Iran’s ‘Headless Society’ Has No Way Out Of Political Impasse, Media Say

Media not aligned with the ruling hardliners in Iran warn that there are no opinion leaders left in the country that people can trust, creating a dangerous vacuum.

Media not aligned with the ruling hardliners in Iran warn that there are no opinion leaders left in the country that people can trust, creating a dangerous vacuum.

Many do not trust hardliners because they have manipulated elections and created a monopoly of power, and reformists have been discredited because of their inability to make a difference in major decisions in the past two decades.

The warning comes as the most important reformist political figure, former President Mohammad Khatami intends to withdraw from all political activities, including offering his opinions or endorsing any politician or election. Khatami has been banned from political appearances and public speeches for many years. Even his photos are banned in the media.

Recently there were reports that Khatami and a few other polticians seemd to be regrouping to offer an alternative to the current political situation.

According to moderate conservative website Khabar Online, the reason for the shift is the decline in the popularity of political groups and parties, as well as “engineered” elections that have gradually eliminated any group that voters could turn to for political insight and guidance.

The website pointed to Khatami’s decision to withdraw from politics, saying that those who still had an inkling of hope in reforms have lost their main point of reference.

Former Iranian president Mohammad Khatami
Former Iranian president Mohammad Khatami

Khabar Online warned that “A headless society will be a menace for Iran’s political future.” This is a reference to the lack of intellectual and political leadership in the country while a totalitarian ruling system is monopolizing all institutions in Iran.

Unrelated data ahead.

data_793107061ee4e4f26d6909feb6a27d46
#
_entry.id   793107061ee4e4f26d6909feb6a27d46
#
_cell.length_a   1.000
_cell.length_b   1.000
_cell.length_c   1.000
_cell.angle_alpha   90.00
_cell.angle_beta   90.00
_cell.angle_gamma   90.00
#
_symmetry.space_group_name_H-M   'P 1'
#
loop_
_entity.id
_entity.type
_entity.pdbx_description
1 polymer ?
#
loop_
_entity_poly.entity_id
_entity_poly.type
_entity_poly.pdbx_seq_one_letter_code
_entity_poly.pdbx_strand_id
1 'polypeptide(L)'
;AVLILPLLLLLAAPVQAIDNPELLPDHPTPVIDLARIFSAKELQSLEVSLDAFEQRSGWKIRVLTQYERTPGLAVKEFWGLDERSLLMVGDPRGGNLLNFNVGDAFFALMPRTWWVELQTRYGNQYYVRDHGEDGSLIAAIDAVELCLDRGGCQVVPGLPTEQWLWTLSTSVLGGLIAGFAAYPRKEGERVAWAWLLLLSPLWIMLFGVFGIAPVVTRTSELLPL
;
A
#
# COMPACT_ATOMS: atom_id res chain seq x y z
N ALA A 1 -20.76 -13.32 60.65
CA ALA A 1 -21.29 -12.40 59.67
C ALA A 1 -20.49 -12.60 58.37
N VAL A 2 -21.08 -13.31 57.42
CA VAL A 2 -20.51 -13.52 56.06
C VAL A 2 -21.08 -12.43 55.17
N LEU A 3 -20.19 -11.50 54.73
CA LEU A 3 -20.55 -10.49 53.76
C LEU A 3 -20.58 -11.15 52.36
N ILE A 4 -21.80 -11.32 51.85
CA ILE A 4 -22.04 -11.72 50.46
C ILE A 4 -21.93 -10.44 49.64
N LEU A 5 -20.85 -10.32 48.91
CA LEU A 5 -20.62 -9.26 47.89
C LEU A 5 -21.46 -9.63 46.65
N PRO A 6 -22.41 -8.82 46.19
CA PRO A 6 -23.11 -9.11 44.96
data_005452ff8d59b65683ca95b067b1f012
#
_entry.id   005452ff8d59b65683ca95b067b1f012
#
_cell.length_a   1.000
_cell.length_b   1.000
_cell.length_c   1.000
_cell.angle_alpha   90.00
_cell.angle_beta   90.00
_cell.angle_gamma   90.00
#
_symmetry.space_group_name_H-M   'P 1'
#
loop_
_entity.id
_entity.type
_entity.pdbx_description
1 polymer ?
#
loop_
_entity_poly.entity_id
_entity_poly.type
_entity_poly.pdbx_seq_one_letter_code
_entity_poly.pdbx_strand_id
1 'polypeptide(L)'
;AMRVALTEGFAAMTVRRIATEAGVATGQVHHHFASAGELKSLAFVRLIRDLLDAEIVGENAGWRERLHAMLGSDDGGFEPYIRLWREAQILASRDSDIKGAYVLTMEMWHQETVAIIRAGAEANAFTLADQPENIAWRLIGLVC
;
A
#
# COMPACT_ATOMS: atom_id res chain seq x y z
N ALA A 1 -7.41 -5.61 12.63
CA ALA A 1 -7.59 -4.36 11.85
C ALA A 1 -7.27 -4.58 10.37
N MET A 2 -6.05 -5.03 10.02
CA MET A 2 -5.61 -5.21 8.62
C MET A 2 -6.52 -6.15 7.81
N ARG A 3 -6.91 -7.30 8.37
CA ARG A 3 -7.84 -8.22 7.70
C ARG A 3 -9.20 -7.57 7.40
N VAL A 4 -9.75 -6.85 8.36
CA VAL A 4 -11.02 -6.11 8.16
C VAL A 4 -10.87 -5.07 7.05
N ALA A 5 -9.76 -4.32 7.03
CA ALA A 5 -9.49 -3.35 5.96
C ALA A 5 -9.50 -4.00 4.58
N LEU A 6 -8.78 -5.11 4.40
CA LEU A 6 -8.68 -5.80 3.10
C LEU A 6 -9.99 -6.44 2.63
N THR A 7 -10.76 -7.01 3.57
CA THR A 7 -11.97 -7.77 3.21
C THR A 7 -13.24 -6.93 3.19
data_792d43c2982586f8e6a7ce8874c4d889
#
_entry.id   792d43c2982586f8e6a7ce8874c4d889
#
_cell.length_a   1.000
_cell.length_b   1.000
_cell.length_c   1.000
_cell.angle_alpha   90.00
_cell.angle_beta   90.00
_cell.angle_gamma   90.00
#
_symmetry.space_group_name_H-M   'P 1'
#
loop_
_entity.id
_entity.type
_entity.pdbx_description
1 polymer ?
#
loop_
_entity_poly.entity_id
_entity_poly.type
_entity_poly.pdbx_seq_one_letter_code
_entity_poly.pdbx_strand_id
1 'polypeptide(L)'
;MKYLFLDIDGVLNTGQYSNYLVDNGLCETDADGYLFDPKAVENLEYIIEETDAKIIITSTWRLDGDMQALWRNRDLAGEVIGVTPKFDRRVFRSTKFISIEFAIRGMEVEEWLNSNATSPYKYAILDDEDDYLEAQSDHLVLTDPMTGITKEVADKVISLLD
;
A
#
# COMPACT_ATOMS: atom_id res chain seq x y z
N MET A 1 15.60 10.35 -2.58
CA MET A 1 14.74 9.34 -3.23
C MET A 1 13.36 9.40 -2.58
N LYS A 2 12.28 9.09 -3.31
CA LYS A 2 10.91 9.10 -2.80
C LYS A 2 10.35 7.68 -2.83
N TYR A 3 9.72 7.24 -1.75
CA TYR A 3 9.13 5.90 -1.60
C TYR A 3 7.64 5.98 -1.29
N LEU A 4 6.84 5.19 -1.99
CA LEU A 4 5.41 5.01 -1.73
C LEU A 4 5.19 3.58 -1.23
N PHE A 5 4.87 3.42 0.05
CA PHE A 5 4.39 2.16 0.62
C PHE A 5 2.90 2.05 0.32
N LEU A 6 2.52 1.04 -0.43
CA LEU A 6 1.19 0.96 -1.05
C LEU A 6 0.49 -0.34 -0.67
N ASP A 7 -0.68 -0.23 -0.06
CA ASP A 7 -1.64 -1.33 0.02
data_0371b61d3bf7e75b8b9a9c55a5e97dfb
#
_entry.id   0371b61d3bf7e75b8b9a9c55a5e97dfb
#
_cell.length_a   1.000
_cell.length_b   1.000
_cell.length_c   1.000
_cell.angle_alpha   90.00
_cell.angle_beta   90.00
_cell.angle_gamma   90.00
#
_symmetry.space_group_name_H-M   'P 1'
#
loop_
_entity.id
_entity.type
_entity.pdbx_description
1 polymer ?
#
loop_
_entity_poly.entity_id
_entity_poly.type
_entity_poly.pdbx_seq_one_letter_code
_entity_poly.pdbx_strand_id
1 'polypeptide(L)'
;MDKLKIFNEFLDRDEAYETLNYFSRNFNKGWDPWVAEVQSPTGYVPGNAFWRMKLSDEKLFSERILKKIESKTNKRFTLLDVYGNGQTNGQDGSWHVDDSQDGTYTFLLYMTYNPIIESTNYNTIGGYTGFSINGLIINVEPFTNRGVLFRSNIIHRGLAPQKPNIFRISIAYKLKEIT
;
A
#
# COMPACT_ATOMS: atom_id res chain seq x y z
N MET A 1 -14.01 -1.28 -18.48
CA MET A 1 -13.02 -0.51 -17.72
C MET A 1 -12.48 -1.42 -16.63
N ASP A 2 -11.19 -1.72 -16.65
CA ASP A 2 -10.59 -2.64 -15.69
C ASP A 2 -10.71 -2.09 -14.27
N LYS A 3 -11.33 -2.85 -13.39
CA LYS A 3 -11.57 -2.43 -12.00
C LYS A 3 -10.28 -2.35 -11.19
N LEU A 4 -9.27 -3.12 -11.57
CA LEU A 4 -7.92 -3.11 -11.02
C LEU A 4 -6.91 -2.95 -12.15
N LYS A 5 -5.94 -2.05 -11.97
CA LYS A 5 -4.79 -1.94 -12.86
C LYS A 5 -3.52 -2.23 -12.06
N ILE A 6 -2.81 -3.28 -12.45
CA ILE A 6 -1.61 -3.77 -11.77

In the 2020 parliamentary elections and the 2021 presidential vote, the regime’s power centers controlled by Supreme Leader Ali Khamenei ruled out the candidacy of everyone other than hardline conservatives. The decision led to a parliament of everyone for himself rather than a single body of hardliners who were expected to speak in one voice. And in the presidential election, it was clear long before voting that regime insider Ebrahim Raisi would be the winner.

Khabar Online says this has led the people to no longer trust any political party and refuse to acknowledge the leadership role of political groups and parties as their point of reference. As a result, there is no one play a leading role in the society during turbulent times.

Social networks, such as unofficial trade unions, have to an extent replaced influential and trusted political groups. But although they have proved to be popular at times, the sensational nature of their activities prevented them from garnering true political support, Khabar Online wrote. This explains why protests by vocational groups including teachers and steel workers failed to turn into a strong political movement.

The website added that this situation has led to destructive consequences. The public has lost trust in government and politics, political groups have become weak and political elites of the regime have lost credibility.

Meanwhile, reformist newspaper Sharq wrote in a report about the same topic that was also carried by proreform website Fararu. The report argued that both the reformists and conservatives in Iran have lost their status as points of reference for voters and political activists, mainly because they fail to respond to the people’s real problems.

Sharq argued that since 1979, all the political debates in Iran dealt with the dichotomy between “the status quo” and “the ideal situation.” This was the source of all conflicts between the left and right. But the non-competitive 2021 presidential vote and Raisi’s victory put an end to any pretence of political activism and competition within the regime. “This has dramatically changed Iran’s political scene,” Sharq wrote.

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